Early detection of disgruntled staff is possible by focusing on these common traits — and action plans geared toward damage prevention of said rogue actors can help prevent common threats such as internal IP/data theft, espionage and other harmful activities from happening
Now that you know a little more about two types of attackers, disgruntled staff and unethical hackers, let’s talk a bit more about the methods they’re using to infiltrate, stalk, siphon, damage, hold hostage and steal.
As businesses continue to transition to more cost efficient cloud-based solutions such as G Suite and Office 365, their emails, attachments, calendars and tasks come with them. Attackers, always looking for the easiest path to success, have fine-tuned their tactics to locate, infiltrate and control the data they desire.
According to Webroot, 94% of data breaches originate from email, so for an unethical hacker, this is the primary way many of today’s worst actors pray on unsuspecting companies.9 Phishing scams are an example.
With 48% of malicious email attachments being Microsoft Office files, it’s clear that many hackers aren’t deploying sophisticated cyber attacks against hard-to-penetrate operating systems or remote servers — they’re simply focusing on a huge soft targets such as Microsoft Outlook email.
G Suite Gmail is another email system that rogue actors have in their crosshairs. Hackers have recently been successful in bypassing common forms of Google’s two-factor authentication (2FA), causing Google to heavily promote its Account Protection Program designed to “provide even stronger protection for those at risk of targeted attacks – like journalists, activists, business leaders, and political campaign teams.”,10
Worse yet, companies take about 197 days to identify and 69 days to contain a breach according to IBM.11 This means that a wide range of rogue activities can be taking place over a long period of time, undetected.
Kevin Mitnick Live Hacking:
- Back door: A secret pathway a hacker uses to gain entry to a computer system
- Buffer overflow: A method of attack where the hacker delivers malicious commands to a system by overrunning an application buffer.
- Denial-of-service attack: An attack designed to cripple the victim’s system by preventing it from handling its normal traffic, usually by flooding it with false traffic.
- Email worm: A virus-laden script or mini-program sent to an unsuspecting victim through a normal-looking email message.
- Root access: The highest level of access (and most desired by serious hackers) to a computer system, which can give them complete control over the system.
- Root kit: A set of tools used by an intruder to expand and disguise his control of the system.
- Script kiddie: A young or unsophisticated hacker who uses base hacker tools to try to act like a real hacker.
- Session hijacking: When a hacker is able to insert malicious data packets right into an actual data transmission over the Internet
Defense Against Dark Actors
The growing number of cyber attacks and the statistics around how and why they’re happening raises the question: What can businesses do to prevent becoming a victim? While there is no silver bullet, defensive measures against dark actors can significantly reduce actual losses.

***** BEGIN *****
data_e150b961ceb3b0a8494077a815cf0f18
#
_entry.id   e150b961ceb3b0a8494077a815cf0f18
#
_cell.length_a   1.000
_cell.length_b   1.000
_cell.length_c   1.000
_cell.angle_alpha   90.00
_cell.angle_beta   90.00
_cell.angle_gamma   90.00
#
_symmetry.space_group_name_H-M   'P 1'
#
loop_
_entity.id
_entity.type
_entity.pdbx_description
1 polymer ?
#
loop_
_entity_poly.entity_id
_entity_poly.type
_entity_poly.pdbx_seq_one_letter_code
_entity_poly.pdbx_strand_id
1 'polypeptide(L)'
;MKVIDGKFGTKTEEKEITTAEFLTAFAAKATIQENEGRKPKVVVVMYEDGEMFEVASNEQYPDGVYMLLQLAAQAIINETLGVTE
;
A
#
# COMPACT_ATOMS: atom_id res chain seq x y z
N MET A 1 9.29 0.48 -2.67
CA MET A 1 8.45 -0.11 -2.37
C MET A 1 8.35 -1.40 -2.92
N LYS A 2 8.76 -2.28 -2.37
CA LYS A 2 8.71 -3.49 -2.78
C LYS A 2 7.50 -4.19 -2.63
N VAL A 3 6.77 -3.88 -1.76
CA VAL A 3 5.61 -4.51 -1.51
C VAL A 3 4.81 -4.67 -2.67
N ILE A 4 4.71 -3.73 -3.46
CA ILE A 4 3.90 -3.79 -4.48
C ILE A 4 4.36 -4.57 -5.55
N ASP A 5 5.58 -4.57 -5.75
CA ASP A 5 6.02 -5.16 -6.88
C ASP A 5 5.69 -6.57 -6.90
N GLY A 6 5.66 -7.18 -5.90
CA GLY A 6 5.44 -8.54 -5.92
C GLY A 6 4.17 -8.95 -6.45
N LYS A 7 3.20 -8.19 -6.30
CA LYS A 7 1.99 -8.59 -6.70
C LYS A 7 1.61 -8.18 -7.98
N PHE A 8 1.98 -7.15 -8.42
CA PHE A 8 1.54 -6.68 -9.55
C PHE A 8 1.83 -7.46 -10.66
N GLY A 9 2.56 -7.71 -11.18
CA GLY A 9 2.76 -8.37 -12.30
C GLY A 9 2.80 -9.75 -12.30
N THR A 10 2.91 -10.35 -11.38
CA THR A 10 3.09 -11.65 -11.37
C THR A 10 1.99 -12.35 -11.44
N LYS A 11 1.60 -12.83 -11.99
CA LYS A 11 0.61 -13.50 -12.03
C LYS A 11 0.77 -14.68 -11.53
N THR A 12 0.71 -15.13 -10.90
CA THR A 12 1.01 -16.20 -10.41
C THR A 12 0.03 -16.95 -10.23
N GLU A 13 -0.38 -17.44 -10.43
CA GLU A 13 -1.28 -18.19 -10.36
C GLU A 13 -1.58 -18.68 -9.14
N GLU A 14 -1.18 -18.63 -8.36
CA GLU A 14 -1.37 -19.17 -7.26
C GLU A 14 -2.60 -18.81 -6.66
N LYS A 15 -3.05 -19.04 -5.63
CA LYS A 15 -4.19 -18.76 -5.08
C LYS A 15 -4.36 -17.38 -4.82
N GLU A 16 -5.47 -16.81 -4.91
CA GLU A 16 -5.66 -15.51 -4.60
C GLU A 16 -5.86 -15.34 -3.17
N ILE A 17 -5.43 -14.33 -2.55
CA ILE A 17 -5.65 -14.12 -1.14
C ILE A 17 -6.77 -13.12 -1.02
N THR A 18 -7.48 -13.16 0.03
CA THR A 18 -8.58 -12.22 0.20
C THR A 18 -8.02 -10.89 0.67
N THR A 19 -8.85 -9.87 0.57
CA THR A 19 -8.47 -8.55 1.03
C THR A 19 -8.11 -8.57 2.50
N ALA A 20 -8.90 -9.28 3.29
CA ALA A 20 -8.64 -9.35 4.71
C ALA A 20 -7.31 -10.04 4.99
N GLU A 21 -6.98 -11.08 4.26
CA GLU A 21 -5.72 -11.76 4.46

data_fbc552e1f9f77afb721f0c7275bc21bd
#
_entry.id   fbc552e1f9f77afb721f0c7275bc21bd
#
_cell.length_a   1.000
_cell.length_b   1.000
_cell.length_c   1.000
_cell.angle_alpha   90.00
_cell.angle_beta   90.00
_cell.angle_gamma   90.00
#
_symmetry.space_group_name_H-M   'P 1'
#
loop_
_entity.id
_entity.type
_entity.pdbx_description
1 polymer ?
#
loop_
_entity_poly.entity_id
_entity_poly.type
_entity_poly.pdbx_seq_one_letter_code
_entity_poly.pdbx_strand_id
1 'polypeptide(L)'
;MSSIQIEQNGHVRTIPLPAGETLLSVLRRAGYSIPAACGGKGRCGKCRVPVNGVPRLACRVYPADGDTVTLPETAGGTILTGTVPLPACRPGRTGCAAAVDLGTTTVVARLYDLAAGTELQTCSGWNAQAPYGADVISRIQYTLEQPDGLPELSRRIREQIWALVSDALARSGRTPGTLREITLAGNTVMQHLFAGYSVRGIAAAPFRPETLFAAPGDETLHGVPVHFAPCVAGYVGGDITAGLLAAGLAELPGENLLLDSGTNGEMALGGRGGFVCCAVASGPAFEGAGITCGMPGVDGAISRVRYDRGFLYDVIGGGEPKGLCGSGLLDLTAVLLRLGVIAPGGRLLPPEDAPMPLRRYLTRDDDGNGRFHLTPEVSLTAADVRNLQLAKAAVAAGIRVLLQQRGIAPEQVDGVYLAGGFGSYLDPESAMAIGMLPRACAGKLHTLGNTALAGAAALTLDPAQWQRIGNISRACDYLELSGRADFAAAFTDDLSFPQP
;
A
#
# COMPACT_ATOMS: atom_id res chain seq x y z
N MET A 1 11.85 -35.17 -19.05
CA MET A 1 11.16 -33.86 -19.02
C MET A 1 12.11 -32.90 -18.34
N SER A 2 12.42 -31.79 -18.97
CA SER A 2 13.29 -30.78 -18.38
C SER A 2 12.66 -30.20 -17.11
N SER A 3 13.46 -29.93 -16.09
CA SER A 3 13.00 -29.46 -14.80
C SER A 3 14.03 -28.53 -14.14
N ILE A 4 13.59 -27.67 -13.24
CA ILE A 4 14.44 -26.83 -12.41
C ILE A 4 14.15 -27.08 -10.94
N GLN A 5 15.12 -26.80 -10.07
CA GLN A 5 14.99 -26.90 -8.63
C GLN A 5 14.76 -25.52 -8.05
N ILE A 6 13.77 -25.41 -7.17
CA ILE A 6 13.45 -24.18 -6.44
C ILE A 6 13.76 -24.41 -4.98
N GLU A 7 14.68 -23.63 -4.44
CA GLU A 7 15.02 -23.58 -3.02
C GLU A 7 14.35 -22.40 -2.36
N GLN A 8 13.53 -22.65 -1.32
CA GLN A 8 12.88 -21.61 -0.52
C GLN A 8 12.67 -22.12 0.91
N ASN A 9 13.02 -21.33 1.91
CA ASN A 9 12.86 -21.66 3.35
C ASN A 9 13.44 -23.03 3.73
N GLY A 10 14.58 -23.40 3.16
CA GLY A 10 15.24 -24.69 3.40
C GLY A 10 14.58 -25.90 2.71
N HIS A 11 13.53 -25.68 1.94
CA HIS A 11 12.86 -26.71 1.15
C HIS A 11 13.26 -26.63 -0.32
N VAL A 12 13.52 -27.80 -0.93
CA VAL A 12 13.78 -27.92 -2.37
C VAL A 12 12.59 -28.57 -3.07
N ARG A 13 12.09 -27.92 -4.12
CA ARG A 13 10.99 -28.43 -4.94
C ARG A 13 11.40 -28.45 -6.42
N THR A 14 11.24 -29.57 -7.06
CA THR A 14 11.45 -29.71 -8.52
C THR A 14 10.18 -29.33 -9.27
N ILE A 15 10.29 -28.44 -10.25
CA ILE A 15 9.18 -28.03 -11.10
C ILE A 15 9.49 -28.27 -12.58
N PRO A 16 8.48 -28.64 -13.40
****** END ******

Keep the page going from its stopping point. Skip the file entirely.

For example, insider threats can be monitored with behavioral analysis software, which flags unusual behavioral patterns. Unfortunately, many transgressions go unnoticed by these tools, especially for employees who have legitimate access to company data.
According to Sherri Davidoff, an MIT grad and one of the first female white-hat hackers who runs LMG Security, there are many things individuals and businesses can do to safeguard their data.14
Davidoff’s Top 3 Cybercrime Protection Tips:
- Think before you click
- Backup your data
- Enable two-factor authentication on every account/system
Verizon’s annual data breach report provides a plethora of stats, insights and antidotes on how to protect your business against the growing tide of dark actions. Here are six culled from their recent report.
Verizon’s Best Practices to Prevent Breaches:
- Clean security hygiene
- Maintain integrity monitoring
- Two-factor authenticate (2FA) everything
- Be wary of inside jobs by tracking insider behavior (see Insights BI)
- Scrub packets for (DDoS)
- Be socially aware of links and executables
For Office 365, the defensive approach is a bit more nuanced. Cloud distributor Pax8 recently outlined 8 Steps to Secure Microsoft Office 365 in an infographic they published.15
8 Steps to Secure Microsoft Office 365 by Pax8
- Enable built-in security features
- Put endpoint security in place
- Layer additional security on top of Office 365
- Enforce data protection and compliance
- Implement web and network security together
- Begin ongoing end user security training
- Add mobile security
- Create a backup and disaster recovery plan
Approaching cyber defenses with an attacker’s mindset can help organizations think differently to spot abnormalities that might otherwise go unnoticed. The only sure way to keep corporate data safe is to make it inaccessible to bad actors. Since no one threat detection method is 100% foolproof, businesses need to deploy a variety of tactics to train, deter, identify, extract, safeguard and even restore a firm’s digital information at all times. Defense against dark actors requires constant diligence with a dash of resilience.
2019 Verizon Data Breach Investigations Report
Nuix Black Report
Launch To Thrive Article Quoting Ponemon
2018 Webroot Threat Report
ZNET Article on Bypassing 2FA Security in Gmail
Courtney Casey Blog Post
How Do Hackers Get Into Computer Systems?
NBC News Article